Pet acupuncture is a non-invasive holistic approach to medicine that can improve both the physical and mental health of your animal.
Acupuncture is the insertion of ultra fine needles into specific points in the body in order to promote the body’s natural healing mechanisms.
How does acupuncture work?
Acupuncture can be explained using both Traditional Chinese Medicine (TCM) theory and Western science. Firstly acupuncture has its roots in Traditional Chinese Medicine. According to TCM within our bodies we have an energy called Qi. Qi flows around our body along special pathways called meridians. When there is a disruption to the normal flow of this energy and the energy becomes imbalanced, we succumb to pain and illness. By inserting acupuncture needles into specific points along these meridians (i.e. acupuncture points) we are able to redirect the flow of qi and restore the balance, thus eliminating disease.
Over time much scientific research has been done into the mechanisms of acupuncture. Western medicine has shown that the insertion of acupuncture needles leads to a number of physiological changes that promote the body’s self-healing mechanisms. These changes include: the release of encephalins and endorphins (which are the body’s natural pain killers), the down regulation of inflammation, the redirection of blood flow, the alteration of certain chemical concentrations within the blood, and the alteration of nerve impulses to reduce pain signals.
Does acupuncture hurt and is it safe?
Great care is taken to ensure that acupuncture treatments are as gentle and relaxing as possible for your animal. Dr Jess uses super fine, sterile acupuncture needles and most of the time your pet will not feel them being inserted. Occasionally a tender acupuncture point will be needled and this can cause a slight pinching sensation but that feeling will quickly disappear. In fact some acupuncture patients have found their treatments so relaxing that they have taken a nap immediately afterwards.
Veterinary acupuncture is a safe treatment modality when administered by a qualified acupuncture veterinarian.
What will happen at an acupuncture appointment?
Dr Jess will start by taking a thorough history and giving your pet a routine clinical examination. She will then perform a TCM examination to determine and TCM diagnosis and acupuncture treatment plan. During an acupuncture session, acupuncture needles are inserted into acupuncture points and left in place for 10-20 minutes. Initial acupuncture appointments are 1 hour in length and additional follow up appointments are 30 minutes long. Chronic problems such as osteoarthritis often require 3-4 initial treatments (spaced one week apart), with follow up sessions once every 4-6 weeks or as required. Acute cases, such as muscle strains, may only require 1-2 sessions in total. Each pet and their treatment will vary.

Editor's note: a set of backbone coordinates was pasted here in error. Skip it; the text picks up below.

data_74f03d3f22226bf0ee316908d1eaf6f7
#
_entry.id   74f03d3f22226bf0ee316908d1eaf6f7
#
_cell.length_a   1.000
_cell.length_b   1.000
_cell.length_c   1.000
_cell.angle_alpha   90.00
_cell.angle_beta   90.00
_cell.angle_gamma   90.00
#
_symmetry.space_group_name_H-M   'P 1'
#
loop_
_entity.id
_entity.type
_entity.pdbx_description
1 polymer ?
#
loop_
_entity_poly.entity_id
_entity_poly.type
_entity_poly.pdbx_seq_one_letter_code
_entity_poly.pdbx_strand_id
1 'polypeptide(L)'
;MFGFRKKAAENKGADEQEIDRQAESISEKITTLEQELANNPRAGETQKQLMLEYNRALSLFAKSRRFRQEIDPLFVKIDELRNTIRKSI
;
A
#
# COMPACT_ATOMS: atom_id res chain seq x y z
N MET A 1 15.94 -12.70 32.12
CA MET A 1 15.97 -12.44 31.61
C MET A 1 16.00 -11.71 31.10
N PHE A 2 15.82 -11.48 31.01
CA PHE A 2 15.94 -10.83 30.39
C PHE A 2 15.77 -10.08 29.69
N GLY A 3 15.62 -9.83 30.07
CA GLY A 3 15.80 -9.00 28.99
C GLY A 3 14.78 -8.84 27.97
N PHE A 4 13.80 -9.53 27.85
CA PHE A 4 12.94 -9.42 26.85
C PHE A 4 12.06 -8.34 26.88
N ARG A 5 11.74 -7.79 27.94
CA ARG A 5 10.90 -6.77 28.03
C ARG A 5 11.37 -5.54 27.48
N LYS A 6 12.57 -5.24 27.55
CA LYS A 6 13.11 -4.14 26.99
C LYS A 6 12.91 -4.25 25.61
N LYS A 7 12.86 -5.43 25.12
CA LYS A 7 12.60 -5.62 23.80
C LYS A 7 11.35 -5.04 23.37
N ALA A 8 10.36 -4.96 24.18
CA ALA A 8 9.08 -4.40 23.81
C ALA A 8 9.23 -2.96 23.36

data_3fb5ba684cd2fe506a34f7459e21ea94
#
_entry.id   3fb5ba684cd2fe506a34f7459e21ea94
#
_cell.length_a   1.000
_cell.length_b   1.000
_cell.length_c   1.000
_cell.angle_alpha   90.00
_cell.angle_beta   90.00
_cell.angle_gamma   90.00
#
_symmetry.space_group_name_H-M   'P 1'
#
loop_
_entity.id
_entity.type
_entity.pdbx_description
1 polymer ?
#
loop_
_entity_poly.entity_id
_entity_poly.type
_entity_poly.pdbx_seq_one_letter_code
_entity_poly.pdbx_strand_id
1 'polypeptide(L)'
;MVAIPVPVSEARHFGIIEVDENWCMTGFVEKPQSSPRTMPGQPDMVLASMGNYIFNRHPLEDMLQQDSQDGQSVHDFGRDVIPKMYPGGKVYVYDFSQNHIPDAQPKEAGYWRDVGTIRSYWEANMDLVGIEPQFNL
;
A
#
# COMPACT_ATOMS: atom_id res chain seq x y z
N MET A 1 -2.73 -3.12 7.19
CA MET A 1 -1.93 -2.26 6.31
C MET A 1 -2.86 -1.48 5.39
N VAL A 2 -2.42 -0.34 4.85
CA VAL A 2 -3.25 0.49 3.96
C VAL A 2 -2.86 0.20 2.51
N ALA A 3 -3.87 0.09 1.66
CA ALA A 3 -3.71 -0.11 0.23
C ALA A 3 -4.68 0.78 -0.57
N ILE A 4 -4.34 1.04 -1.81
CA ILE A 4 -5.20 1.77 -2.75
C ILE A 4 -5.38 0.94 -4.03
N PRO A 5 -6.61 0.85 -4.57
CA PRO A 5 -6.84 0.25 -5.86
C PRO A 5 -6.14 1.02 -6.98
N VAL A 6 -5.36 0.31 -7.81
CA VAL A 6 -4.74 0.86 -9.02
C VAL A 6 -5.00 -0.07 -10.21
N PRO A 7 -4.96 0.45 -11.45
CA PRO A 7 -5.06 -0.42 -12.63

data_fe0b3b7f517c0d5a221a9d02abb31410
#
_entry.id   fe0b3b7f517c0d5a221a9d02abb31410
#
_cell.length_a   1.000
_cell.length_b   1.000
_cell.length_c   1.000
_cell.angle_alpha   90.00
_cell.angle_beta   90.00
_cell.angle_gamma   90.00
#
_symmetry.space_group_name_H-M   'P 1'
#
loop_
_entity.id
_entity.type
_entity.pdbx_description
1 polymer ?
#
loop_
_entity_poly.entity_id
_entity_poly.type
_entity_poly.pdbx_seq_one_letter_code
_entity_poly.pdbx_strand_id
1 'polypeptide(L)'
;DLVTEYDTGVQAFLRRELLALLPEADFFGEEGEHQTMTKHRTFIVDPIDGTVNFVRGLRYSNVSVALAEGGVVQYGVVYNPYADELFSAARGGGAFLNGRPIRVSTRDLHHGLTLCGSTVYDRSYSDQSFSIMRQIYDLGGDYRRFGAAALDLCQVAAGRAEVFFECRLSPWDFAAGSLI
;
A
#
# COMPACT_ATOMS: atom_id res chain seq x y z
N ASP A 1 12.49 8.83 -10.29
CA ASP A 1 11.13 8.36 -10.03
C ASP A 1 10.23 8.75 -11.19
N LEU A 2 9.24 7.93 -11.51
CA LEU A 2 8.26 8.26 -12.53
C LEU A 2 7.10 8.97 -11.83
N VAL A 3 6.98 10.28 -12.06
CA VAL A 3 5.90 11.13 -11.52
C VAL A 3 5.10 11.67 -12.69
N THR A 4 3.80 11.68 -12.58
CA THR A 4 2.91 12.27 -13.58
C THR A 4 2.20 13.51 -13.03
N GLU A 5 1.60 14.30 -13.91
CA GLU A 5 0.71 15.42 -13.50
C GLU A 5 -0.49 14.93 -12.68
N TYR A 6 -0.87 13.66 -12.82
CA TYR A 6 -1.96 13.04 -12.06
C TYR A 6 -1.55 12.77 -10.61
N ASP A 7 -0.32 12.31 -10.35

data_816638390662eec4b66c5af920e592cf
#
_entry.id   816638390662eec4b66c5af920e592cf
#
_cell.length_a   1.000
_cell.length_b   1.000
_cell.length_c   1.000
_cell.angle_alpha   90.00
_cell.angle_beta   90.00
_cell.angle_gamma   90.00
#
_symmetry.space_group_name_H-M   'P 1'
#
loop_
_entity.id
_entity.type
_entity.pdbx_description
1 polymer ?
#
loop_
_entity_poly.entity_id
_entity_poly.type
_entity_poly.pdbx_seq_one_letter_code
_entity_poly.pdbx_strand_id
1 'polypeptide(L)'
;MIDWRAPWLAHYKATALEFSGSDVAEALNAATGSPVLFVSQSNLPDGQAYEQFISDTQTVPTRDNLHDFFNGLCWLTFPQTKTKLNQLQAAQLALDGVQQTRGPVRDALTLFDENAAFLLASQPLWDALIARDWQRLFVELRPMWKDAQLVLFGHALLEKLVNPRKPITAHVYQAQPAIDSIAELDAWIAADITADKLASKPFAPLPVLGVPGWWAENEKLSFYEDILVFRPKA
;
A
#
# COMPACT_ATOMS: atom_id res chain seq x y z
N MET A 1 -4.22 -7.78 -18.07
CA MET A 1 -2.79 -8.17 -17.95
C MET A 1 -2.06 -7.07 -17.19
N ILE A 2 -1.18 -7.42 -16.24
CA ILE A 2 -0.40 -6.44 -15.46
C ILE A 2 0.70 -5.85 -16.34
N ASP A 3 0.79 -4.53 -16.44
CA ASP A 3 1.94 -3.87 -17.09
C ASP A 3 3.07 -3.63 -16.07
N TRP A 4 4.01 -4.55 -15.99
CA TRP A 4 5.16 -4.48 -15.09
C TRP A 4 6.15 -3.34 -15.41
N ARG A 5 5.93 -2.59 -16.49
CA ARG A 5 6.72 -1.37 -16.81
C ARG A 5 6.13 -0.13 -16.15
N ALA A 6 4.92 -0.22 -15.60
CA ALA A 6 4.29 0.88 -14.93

What types of conditions can acupuncture be used to treat?
Some examples of conditions that can be treated with acupuncture are listed below:
- Musculoskeletal conditions
- Intervertebral disc disease
- Traumatic nerve injury
- Soft tissue sprains and strains
- Gastrointestinal disorders
- Inflammatory bowel disease
- Urinary tract disorders
- Kidney insufficiency
- Respiratory problems
- Feline asthma
- Dermatological problems
- Acral lick granulomas
- Allergic dermatitis
- Ear infections
- Painful scars
- Neurological illness
- Behavioural problems
- General pain management
To find out whether acupuncture is right for your pet we recommend that you book in a consultation with our resident acupuncture veterinarian Dr Jess. Dr Jessica Coates is a fully qualified veterinarian with an additional certification in veterinary acupuncture attained through The International Veterinary Acupuncture Society, which is the leading institution in veterinary acupuncture.
What can I expect following an acupuncture treatment?
Acupuncture is a cumulative therapy meaning that it becomes more effective over time and with repeated treatments. There are three possible outcomes immediately following an acupuncture session:
- No change
- Animal may appear sleepy and/or symptoms may actually worsen for 1-2 days before improving
- Symptoms may abate for 1-2 days
Is acupuncture the same as dry needling?
While both acupuncture and dry needling involve puncturing the skin with fine needles, it is important to understand that these treatment modalities are not the same. Dry needling is the practice of placing needles into pressure points and knots in muscles to release tension in order to relieve pain. Acupuncture has a complex theory and requires an understanding of TCM to achieve a more holistic and systemic outcome for the patient.
What is the cost of acupuncture at Johnston Street Veterinary Clinic?
Initial consultation: $148 (1 hour in length)
Follow up treatments: $99 (30 minutes)If you would like more information about pet acupuncture please contact the clinic on 9416 3788.